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Discussion Starter · #1 · (Edited)
I'm doing some prep for a townhome that's about to go on the market. House is vacant. This afternoon I stopped by for a couple things and their painter was quietly going about his business (rolling the main floor ceilings at the time) "Hey, how's it going?". "Fine"

Then I walked upstairs and found that one of the bedroom ceilings had just completely failed - everything dumped on the floor just as it had fallen off the trusses. So I went back down and asked "So what happened up there?" "Oh my goodness, that....!"

Turns out the day before there was a hairline crack and he was asked to do a crack repair before repainting. He hadn't gotten to that room yet, but mentioned it was sagging somewhat (a new development, since it wasn't sagging last week when I was there). Anyway, during the day it gave way completely. "Crack - boom". A cleaning crew was there, too, also downstairs at the time. Good thing they weren't under it.

Reason for failure? It was glued, but few fasteners (drywall nails) were to be found anywhere. Built in '85. There was some evidence of a roof leak above, as well. Frankly, I'm amazed how cleanly the entire thing peeled off. Only about 2' remained along one side.
 

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I had a 14' 5/8 sheet fall on my head one time. We were putting it up. I screwed off the first 2 joists with 5 screws each, then hit the middle 2 joist with 5 screws each, went to the far end and screws off the last joist. Told my helper he could let go. He takes 2 steps and the sheet fell on my head. Fvck that hurt
 

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in the UK when i was taking my spraky course we used to work in fake rooms in these workshops. They were about 15x15 and had a loft and standard room under it. You would practice all your work in these. It's unreal how many times people would come crashing through the loft part. Almost every time it would be a leg splitter and they land on their nads. Then anyone in the room below would grab then and pull both their legs :blink:

Best one was a guy who was using a 4" core drill. It bound up and he spun round about 6x before he let off the trigger lol.

They were fun times.
 

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The weight of the drywall plus being taped together will easily come down in one big mass. Especially the old ''nailed up''board.

When doing demo's you will learn this can be somewhat dangerous if you are not paying attention.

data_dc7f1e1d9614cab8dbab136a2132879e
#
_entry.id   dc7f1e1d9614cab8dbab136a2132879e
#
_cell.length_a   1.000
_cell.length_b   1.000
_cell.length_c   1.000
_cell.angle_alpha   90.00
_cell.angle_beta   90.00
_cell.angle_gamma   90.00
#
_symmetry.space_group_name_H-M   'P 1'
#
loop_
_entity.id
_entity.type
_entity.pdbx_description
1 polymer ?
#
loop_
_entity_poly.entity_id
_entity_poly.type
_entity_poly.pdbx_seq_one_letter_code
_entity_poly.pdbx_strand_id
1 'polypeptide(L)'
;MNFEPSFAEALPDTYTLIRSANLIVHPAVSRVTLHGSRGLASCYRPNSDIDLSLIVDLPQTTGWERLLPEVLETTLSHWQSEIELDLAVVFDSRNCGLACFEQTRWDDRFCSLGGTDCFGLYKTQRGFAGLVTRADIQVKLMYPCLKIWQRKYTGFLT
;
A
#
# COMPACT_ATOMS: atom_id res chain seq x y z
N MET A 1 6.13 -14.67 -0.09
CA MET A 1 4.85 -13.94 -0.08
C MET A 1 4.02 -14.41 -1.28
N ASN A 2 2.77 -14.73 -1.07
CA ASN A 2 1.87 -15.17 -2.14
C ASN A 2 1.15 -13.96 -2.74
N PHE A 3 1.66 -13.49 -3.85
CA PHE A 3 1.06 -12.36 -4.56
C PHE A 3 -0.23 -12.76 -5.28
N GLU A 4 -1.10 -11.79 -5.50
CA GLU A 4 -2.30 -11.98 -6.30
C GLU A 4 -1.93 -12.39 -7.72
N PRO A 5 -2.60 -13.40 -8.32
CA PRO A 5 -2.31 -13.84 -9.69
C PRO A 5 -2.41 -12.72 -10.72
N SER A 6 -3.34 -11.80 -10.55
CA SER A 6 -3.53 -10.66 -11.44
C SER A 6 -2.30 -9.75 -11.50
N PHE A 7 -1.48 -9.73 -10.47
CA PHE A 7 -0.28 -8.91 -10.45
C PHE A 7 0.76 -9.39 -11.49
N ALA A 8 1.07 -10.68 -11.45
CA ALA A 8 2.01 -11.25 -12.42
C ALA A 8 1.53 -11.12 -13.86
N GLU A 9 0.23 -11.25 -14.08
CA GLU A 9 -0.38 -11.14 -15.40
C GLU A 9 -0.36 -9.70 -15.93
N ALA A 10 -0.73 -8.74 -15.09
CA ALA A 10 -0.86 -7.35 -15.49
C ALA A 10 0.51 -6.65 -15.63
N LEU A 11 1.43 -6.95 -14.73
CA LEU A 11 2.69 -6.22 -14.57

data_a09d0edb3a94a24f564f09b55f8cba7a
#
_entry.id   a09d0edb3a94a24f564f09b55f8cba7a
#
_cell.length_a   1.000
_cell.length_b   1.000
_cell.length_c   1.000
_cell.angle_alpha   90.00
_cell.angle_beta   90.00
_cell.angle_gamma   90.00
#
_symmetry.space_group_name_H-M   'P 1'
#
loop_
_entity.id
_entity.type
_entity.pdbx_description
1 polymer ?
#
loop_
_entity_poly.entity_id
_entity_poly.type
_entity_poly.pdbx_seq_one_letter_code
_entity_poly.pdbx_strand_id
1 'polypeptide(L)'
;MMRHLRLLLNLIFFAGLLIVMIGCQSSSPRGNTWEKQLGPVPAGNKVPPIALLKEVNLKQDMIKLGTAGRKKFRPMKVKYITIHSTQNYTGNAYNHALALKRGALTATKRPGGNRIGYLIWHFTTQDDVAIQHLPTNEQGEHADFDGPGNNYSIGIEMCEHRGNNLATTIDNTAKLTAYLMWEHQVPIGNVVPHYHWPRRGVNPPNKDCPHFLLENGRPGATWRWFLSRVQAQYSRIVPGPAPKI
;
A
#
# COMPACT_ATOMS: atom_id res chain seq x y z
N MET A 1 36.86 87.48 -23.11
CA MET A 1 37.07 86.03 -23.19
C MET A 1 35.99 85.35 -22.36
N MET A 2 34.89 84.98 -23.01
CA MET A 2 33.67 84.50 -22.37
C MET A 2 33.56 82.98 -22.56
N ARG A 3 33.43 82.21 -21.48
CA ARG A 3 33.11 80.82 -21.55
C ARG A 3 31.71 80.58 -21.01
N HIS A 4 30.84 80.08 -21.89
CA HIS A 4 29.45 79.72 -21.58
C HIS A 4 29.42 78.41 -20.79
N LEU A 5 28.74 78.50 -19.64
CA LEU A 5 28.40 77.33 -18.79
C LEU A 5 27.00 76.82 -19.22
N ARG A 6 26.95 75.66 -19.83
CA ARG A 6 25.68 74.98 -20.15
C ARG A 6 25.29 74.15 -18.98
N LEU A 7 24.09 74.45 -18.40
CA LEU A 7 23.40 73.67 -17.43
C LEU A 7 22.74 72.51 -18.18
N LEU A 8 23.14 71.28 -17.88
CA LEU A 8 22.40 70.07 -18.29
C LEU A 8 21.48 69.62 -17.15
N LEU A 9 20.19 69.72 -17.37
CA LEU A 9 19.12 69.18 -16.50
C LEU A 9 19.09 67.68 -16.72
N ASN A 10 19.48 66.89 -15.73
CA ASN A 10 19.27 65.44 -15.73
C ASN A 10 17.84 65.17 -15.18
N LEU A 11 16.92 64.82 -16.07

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Discussion Starter · #7 ·
The weight of the drywall plus being taped together will easily come down in one big mass. Especially the old ''nailed up''board.

When doing demo's you will learn this can be somewhat dangerous if you are not paying attention.
I recently took down a plaster ceiling that was held in place by the chandelier & armored cable stapled to the joist.
 

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Here's one for you, I worked Insurance repairs for 27 years. I got a call for estimate from a young couple that was renting a home and the ceiling had caved in. So I went to the house which was built in 1924 the old guy who owned the place had a couple Handymen come in. well they had no idea how to fix the water damaged plaster, so they installed a drop ceiling the 2x4 fiberglass panels the kind they use in basements. Well the young guy was telling me that when the ceiling fell in he had just grab his son out of his playpen took him to the kitchen to feed him, when he said "I though the house blew up" he said it shook the house when that plaster ceiling hit the floor! There was a section about 8'x6' fell out of a 12'x14' room crush the playpen:no:
So if you ever see any kind if ceiling tile over plaster know there has been a water leak at some time. And to cover it up instead of removing it an repairing it, can be dangerous. I seen a lot of damage done by water. Where whole house ceilings walls cave in.
 

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Drywall Slave
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I'm doing some prep for a townhome that's about to go on the market. House is vacant. This afternoon I stopped by for a couple things and their painter was quietly going about his business (rolling the main floor ceilings at the time) "Hey, how's it going?". "Fine"

Then I walked upstairs and found that one of the bedroom ceilings had just completely failed - everything dumped on the floor just as it had fallen off the trusses. So I went back down and asked "So what happened up there?" "Oh my goodness, that....!"

Turns out the day before there was a hairline crack and he was asked to do a crack repair before repainting. He hadn't gotten to that room yet, but mentioned it was sagging somewhat (a new development, since it wasn't sagging last week when I was there). Anyway, during the day it gave way completely. "Crack - boom". A cleaning crew was there, too, also downstairs at the time. Good thing they weren't under it.

Reason for failure? It was glued, but few fasteners (drywall nails) were to be found anywhere. Built in '85. There was some evidence of a roof leak above, as well. Frankly, I'm amazed how cleanly the entire thing peeled off. Only about 2' remained along one side.
Some Idiot hangers think It's faster to just tack up the boards As they go along.. Then at the end of the day They go back and screw/nail off the rest. This method Is idiotic IMO!! The glue will haze over If they don't screw off as each sheet Is placed ...

Sounds to me like they forgot about that room at the end of the day .:whistling
 
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